LYNNFIELD — Building Inspector Joseph O’Callaghan is looking to update the town’s Accessory Apartments in Residential Districts Bylaw.

Section 8.3 of the Zoning Bylaw allows accessory apartments, more commonly referred to as in-law apartments, in most single-family homes. The bylaw’s purpose is to “meet the special housing needs of elderly parents of families presently living in the town of Lynnfield.”

“Accessory apartments may be created only within single-family dwellings, which are located on lots meeting the minimum lot area and width requirements of the applicable zone,” the current bylaw states.

O’Callaghan informed the Villager in an email that he is looking to update the Accessory Apartments Bylaw in order to “help homeowners get what they need as far as family help sooner.” The current bylaw was last updated in the 1980s.

“The bylaw states you can’t extend or enlarge the principal dwelling for an accessory apartment,” stated O’Callaghan. “When people are told this, they go ahead and construct an addition by-right and then apply to the Zoning Board of Appeals for the accessory apartment. My proposed change just allows the process to happen much quicker.”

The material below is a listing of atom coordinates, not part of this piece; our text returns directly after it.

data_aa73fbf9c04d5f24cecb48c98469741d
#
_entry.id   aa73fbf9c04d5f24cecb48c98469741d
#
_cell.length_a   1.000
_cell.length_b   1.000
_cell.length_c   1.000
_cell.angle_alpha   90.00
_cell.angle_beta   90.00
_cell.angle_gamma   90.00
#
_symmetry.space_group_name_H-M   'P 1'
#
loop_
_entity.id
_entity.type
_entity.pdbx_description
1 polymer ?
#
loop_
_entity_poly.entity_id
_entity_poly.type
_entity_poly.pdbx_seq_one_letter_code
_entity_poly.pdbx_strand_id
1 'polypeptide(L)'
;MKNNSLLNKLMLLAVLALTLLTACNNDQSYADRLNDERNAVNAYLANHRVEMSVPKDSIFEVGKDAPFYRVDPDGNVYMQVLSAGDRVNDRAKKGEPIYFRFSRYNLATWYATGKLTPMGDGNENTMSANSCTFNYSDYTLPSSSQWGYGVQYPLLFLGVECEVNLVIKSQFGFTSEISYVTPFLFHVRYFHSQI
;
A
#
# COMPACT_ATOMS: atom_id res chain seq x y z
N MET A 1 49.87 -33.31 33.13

In order to construct an in-law apartment, O’Callaghan recalled during a recent Planning Board meeting that the current bylaw requires homeowners to apply for a Special Permit from the ZBA. He said the revised bylaw will still require homeowners to receive a Special Permit from the ZBA before an in-law apartment is built.

Planning and Conservation Director Emilie Cademartori said there are homeowners who have constructed in-law apartments without receiving a Special Permit from the ZBA.

“There have been people who put on an addition or did renovations, and converted rooms into an apartment without asking first,” said Cademartori. “Essentially, what might have been a game room is now a bedroom with an extra person living there.”

O’Callaghan said the revised Accessory Apartments Bylaw will need to be approved by Town Meeting, but it will not be ready for Spring Town Meeting on Monday, April 24. While the first draft of the updated bylaw is still being developed, he said one of the changes he is looking to implement is allowing additional family members such as a homeowner’s children, niece or nephew to live in an accessory dwelling unit as opposed to just elderly parents.